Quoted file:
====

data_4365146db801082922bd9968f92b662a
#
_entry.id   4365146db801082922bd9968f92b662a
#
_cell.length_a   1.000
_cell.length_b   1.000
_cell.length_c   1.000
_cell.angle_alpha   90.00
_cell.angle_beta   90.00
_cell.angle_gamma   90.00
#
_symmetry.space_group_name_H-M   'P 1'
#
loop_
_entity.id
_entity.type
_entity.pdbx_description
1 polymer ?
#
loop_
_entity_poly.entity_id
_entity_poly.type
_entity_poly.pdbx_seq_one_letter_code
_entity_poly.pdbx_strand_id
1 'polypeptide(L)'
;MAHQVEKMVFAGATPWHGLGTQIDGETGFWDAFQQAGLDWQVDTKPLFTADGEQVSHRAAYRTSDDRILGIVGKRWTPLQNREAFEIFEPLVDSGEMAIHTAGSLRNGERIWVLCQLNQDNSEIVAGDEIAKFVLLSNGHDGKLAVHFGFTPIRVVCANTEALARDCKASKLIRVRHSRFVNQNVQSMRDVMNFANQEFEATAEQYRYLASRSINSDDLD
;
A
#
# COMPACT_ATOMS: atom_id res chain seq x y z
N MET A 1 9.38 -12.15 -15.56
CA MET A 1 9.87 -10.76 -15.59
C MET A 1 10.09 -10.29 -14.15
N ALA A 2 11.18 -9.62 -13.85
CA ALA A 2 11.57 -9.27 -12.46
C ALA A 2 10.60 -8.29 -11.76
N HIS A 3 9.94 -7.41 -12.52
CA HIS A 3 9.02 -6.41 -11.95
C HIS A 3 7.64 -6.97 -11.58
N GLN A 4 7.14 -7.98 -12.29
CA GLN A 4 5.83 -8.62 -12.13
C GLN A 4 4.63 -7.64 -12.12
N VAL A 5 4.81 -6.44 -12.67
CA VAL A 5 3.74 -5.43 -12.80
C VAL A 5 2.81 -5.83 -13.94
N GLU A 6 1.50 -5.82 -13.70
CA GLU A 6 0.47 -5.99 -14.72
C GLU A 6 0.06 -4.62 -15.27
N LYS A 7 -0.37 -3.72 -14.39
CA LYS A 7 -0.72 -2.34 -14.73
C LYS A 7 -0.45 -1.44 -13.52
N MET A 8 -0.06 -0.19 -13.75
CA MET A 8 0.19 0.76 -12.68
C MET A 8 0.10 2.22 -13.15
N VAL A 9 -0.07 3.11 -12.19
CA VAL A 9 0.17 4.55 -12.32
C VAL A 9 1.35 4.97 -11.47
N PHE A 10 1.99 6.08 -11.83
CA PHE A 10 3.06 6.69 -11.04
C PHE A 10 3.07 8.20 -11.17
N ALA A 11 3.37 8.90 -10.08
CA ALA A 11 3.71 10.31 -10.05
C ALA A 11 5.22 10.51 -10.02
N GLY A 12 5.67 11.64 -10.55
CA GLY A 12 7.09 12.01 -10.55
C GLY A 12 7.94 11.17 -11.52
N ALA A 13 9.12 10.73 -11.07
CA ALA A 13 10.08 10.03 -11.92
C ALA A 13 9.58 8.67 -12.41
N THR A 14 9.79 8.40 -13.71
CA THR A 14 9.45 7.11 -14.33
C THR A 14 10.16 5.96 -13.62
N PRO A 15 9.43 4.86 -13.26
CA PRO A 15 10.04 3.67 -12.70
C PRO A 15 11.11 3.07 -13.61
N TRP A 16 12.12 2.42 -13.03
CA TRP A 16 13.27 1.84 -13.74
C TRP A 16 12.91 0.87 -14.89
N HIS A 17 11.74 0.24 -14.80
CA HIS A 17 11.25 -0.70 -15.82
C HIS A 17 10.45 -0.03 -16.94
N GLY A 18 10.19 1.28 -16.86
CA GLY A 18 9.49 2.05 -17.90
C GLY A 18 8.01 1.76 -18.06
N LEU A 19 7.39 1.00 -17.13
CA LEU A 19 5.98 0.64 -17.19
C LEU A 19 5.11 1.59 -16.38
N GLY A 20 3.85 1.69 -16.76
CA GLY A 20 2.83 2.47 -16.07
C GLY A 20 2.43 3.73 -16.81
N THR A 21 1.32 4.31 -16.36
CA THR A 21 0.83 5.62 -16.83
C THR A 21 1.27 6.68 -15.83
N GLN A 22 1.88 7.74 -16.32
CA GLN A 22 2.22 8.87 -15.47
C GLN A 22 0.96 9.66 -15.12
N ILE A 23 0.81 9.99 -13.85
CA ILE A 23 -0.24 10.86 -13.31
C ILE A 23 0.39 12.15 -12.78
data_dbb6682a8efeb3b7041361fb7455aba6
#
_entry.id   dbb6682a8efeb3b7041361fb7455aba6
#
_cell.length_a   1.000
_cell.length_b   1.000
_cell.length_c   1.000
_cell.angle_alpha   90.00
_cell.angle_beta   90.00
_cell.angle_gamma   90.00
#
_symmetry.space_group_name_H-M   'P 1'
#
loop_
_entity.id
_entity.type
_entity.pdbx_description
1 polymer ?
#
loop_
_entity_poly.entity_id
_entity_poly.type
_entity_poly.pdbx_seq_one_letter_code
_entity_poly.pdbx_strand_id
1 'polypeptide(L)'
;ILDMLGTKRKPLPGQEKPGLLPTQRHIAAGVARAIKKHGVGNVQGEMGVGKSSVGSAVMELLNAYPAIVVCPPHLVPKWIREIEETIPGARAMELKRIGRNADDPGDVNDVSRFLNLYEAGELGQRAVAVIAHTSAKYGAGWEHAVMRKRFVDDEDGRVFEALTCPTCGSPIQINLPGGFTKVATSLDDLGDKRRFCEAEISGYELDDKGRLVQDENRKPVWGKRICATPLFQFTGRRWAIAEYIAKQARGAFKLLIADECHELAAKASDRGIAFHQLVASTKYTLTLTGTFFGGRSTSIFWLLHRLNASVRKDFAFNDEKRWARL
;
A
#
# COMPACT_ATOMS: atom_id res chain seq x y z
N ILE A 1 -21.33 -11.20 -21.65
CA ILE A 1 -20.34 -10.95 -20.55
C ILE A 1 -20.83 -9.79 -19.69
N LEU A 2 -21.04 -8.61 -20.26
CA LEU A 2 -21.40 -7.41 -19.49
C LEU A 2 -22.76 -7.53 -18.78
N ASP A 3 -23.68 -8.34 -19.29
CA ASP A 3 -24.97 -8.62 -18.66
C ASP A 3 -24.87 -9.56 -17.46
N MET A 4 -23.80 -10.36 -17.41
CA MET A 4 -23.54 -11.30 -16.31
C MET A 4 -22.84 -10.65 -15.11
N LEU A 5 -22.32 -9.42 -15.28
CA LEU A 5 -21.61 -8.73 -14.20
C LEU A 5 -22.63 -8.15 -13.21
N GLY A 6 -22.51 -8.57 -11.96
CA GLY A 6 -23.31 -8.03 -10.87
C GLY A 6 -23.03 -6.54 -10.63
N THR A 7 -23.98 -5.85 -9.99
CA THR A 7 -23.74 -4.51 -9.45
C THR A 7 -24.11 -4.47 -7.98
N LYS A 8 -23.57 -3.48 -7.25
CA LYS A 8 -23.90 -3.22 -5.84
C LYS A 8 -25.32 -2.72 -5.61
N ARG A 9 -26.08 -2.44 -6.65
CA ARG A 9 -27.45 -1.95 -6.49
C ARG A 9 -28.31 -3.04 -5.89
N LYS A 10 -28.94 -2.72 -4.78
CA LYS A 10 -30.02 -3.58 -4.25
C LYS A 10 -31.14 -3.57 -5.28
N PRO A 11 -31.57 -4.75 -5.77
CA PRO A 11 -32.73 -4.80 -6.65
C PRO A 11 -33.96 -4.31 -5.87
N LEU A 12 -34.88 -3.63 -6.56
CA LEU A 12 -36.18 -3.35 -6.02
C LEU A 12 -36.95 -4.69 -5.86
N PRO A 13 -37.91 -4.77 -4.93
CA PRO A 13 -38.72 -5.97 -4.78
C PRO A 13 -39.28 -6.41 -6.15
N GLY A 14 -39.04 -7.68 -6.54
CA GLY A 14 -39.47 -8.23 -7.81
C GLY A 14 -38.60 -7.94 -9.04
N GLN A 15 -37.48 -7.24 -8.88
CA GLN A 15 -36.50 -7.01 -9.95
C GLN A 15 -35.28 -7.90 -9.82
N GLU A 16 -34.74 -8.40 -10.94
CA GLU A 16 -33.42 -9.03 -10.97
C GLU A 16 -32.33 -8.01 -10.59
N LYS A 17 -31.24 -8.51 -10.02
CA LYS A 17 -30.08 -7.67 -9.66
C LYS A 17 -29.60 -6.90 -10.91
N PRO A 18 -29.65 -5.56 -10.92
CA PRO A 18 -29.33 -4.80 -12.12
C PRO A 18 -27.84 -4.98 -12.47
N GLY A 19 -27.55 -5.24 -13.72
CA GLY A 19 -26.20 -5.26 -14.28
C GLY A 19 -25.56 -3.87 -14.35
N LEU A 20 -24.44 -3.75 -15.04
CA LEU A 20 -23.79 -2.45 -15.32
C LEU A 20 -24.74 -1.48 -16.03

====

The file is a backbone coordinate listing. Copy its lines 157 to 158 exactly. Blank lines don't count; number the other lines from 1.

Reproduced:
N LYS A 10 -28.94 -2.72 -4.78
CA LYS A 10 -30.02 -3.58 -4.25